Income tax changes may be put on hold; Lawmakers still eyeing sales tax on food

Utah State CapitolLawmakers may be pumping the brakes on a massive tax reform package they started floating last week.

As first reported by, legislators were a few moves to make Utah’s tax revenue base more stable, including restoring the state portion of sales tax on food, dropping the income tax rate, while phasing out exemptions for higher-income earners and re-indexing the gas tax so that any increase will kick in earlier.

Right now, the income tax portion of the reforms seems to be on shaky ground, while restoring the sales tax on food, collecting sales taxes on internet sales and re-indexing the gas tax a much more likely proposition this year. 

“This might take longer than we thought,” said Senate President Wayne Niederhauser, R-Sandy, during an interview with

The sticking point is when those income tax deductions start to phase out. Right now, it’s at about $155,000 of income, but lawmakers have toyed with phasing them out as low as $75,000, which would be a dramatic change.

“We need to take a longer look at the income tax and who pays,” acknowledged Niederhauser. “It’s a shift in the way people pay. We’re trying to be careful with what we’re doing.”

That shift is what’s giving lawmakers pause. Once someone is granted an income tax exemption, it’s very hard for lawmakers to take it back. Utah’s flat income tax is supposed to be 5%, but all of the exemptions and other breaks lower it to around 3.85%. Lawmakers are still trying to figure out when to start phasing out the exemptions and credits.

While the income tax changes may not happen this session, it’s getting more and more likely that legislators will reinstate the state portion of the sales tax on food. Critics say sales tax on food is a regressive tax measure, disproportionally affecting the poorest citizens in the state.

Also, expect lawmakers to re-index the gas tax increase they passed two years ago. That tax was indexed to kick in when gas prices hit a certain level, but with the drop in fuel prices, the trigger moved further away. Changing that trigger level will bring a boost in gas tax revenue much quicker, which means money for roads.

The Senate also seems determined to start collecting sales taxes on sales over the internet. Critics argue that it’s a massive tax increase, but the move would simply be to start collecting sales taxes the state is already owed on remote sales, estimated at around $200 million a year.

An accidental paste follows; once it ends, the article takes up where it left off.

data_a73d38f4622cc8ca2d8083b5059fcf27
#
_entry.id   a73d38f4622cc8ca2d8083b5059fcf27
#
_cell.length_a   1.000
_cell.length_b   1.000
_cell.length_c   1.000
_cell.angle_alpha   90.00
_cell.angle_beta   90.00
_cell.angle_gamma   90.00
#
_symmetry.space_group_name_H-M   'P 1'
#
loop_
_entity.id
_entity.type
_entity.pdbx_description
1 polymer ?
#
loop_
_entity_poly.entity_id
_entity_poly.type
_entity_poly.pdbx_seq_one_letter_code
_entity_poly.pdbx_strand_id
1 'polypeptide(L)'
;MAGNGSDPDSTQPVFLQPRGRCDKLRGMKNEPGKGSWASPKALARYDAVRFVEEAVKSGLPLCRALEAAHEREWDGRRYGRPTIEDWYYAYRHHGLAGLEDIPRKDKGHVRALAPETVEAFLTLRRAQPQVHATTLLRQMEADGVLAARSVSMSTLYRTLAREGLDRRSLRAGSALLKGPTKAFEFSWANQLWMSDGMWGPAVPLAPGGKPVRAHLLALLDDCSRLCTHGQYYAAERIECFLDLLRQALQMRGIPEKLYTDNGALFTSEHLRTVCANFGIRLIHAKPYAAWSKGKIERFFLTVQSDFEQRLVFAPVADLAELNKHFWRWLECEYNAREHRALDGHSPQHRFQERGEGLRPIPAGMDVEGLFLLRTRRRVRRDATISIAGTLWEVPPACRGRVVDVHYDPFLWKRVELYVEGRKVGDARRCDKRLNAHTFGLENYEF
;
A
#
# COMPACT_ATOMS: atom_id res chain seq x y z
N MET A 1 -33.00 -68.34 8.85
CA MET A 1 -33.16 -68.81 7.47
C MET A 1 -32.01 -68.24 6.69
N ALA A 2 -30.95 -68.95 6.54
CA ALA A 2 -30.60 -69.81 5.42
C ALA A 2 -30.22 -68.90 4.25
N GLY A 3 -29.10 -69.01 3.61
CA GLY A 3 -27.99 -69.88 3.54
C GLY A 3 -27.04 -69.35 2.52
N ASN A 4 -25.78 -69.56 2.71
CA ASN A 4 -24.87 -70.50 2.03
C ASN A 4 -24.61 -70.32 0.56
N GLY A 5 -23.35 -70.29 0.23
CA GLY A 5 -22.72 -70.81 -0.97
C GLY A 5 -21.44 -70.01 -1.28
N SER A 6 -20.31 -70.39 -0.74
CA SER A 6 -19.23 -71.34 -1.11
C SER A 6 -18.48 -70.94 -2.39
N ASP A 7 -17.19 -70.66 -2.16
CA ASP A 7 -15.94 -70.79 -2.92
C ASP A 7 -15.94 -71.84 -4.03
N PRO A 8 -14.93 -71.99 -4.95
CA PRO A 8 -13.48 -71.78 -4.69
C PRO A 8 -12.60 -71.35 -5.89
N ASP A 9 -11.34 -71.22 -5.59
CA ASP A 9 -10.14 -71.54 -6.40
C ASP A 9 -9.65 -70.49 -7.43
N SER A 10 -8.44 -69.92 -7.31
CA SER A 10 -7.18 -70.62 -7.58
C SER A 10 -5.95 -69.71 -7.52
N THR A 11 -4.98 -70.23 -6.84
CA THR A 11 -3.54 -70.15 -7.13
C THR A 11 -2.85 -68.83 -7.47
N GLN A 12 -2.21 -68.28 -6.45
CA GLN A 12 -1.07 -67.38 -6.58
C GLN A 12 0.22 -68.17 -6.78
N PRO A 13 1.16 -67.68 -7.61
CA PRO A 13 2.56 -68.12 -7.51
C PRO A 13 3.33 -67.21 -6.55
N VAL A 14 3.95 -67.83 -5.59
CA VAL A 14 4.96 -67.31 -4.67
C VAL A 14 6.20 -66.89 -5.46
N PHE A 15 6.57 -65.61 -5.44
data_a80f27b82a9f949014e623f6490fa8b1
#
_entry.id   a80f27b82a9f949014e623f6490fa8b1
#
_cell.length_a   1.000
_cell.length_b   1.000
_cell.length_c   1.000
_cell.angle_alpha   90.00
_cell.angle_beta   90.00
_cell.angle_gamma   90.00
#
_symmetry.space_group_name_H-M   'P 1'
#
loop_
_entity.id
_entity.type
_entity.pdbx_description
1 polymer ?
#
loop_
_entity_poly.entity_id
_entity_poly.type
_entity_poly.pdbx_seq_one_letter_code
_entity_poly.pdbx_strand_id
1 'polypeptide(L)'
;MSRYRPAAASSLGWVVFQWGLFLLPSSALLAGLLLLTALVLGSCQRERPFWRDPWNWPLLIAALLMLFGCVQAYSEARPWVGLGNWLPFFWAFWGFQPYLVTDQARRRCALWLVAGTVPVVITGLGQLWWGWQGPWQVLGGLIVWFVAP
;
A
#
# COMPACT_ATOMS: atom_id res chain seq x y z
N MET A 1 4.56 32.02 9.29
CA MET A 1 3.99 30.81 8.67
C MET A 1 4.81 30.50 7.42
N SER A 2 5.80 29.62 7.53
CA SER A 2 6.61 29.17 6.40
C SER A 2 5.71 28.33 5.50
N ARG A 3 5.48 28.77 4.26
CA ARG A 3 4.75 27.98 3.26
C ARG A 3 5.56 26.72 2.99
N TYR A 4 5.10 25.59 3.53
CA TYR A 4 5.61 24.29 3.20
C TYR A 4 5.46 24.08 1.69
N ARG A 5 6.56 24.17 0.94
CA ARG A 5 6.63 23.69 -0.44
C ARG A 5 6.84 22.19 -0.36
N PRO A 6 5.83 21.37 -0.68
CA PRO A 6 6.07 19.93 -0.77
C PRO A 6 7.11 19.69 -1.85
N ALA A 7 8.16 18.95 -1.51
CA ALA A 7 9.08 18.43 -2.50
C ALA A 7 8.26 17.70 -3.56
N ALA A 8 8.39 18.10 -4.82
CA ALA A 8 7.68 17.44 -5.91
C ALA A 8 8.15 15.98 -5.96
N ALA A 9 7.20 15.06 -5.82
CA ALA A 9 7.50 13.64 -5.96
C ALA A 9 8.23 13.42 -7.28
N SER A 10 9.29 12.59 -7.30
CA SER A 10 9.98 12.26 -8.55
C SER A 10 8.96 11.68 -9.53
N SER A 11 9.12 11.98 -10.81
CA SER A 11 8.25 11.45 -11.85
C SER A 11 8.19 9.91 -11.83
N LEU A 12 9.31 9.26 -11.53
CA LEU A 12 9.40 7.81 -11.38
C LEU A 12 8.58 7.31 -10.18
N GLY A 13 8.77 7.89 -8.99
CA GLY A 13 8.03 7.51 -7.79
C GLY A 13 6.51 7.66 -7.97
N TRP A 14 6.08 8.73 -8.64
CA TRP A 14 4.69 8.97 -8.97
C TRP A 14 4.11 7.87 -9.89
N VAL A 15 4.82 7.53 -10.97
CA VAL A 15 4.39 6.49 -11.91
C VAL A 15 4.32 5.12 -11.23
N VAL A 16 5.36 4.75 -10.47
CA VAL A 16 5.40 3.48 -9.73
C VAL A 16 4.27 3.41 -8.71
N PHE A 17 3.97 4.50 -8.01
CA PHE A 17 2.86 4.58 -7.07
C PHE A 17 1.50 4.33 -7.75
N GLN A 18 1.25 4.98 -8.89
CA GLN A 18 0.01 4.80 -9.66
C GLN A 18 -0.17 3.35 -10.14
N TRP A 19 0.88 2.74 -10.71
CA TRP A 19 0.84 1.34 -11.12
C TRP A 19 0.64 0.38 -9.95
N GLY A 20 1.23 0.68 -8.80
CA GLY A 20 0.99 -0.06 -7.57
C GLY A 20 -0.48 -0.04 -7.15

The proposed tax reforms this year are not an all or nothing proposition. Restoring the food tax and re-indexing fuel prices can be done independently of any income tax reform. That’s the path that lawmakers will likely take in 2017, leaving work on the income tax for the interim or next year.

“We’d be comfortable with one, but not the other,” said Niederhauser. “The goal is to broaden the base while lowering the rate. That’s just good tax policy.”

Driving this whole tax reform discussion is a proposed ballot initiative from the Our Schools Now group which would raise income taxes 7/8th’s of one percent, which could boost funding for public schools by an estimated $750 million per year. That initiative would appear on the 2018 ballot if the group can gather enough signatures.

Niederhauser acknowledges that there are some pressing infrastructure needs that lawmakers will need to address sooner rather than later, but $750 million more in funding may be overkill.

But, where to find that money? Niederhauser reluctantly admits that state revenues will be inadequate in a few years, especially with an expected doubling of the population along the Wasatch Front by 2040, just 22 years from now. However, he thinks there’s a gradual way to address things.

“There needs to be some kind of tax increase to meet the needs of the state. I see it changing, but we can’t just jump off a cliff. If every legislature does its part, then we’ll be fine. We don’t have to solve all of the problems at once.”

But, there’s always political considerations when you’re talking about tax reform. Next year is an election year, which usually makes lawmakers nervous about anything that even smacks of a tax hike. Niederhauser says staring down the barrel of the Our Schools Now proposal might be motivating enough for lawmakers to pick up that sticky wicket next year.

“When you’re talking about tax reform, there are winners and losers, which makes it difficult to do anything. At the end of the day, it’s still politics.”